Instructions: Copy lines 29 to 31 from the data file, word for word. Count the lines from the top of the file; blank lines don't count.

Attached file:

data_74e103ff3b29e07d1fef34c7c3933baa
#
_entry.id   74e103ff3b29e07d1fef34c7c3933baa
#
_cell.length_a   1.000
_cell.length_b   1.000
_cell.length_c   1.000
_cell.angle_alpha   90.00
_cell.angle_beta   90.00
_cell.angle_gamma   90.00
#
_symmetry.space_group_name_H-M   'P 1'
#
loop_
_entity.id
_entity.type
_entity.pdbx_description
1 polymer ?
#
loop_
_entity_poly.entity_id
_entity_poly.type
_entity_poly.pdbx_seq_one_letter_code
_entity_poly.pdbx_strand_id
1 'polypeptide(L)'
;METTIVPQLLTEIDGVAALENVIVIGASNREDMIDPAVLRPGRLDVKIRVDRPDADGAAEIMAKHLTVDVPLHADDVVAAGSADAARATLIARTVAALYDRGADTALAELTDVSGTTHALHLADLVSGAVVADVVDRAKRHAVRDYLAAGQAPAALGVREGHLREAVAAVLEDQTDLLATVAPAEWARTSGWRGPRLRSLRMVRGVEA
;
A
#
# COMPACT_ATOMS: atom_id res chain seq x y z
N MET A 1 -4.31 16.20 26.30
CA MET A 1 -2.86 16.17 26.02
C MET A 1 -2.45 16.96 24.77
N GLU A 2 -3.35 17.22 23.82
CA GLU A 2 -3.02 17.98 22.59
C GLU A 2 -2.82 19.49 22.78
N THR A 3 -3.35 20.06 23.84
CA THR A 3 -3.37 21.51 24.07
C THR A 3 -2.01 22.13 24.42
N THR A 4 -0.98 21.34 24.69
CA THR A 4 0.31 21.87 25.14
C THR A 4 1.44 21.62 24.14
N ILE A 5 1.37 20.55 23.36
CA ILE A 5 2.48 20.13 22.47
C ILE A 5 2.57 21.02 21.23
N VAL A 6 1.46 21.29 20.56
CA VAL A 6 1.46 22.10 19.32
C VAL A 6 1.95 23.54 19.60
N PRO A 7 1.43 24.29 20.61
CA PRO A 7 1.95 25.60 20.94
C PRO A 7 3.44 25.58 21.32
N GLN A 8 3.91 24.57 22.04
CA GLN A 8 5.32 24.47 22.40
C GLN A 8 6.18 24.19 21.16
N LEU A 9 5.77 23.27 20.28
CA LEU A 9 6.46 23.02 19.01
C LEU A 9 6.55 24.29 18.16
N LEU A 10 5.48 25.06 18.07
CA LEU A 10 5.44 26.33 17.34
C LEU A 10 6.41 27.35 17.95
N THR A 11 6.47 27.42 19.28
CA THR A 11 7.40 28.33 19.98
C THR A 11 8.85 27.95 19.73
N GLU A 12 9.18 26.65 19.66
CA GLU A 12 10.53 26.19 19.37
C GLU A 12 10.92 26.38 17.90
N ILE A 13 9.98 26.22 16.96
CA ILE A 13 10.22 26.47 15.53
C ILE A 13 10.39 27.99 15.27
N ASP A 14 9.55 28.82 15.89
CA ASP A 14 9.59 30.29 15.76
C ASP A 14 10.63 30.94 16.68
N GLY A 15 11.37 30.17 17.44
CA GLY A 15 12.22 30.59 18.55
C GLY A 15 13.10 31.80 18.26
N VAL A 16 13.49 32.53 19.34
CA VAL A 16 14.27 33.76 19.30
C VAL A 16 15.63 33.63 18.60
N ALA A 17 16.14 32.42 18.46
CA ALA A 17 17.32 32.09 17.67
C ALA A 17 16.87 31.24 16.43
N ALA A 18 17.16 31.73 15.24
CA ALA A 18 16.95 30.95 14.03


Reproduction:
#
# COMPACT_ATOMS: atom_id res chain seq x y z
N MET A 1 -4.31 16.20 26.30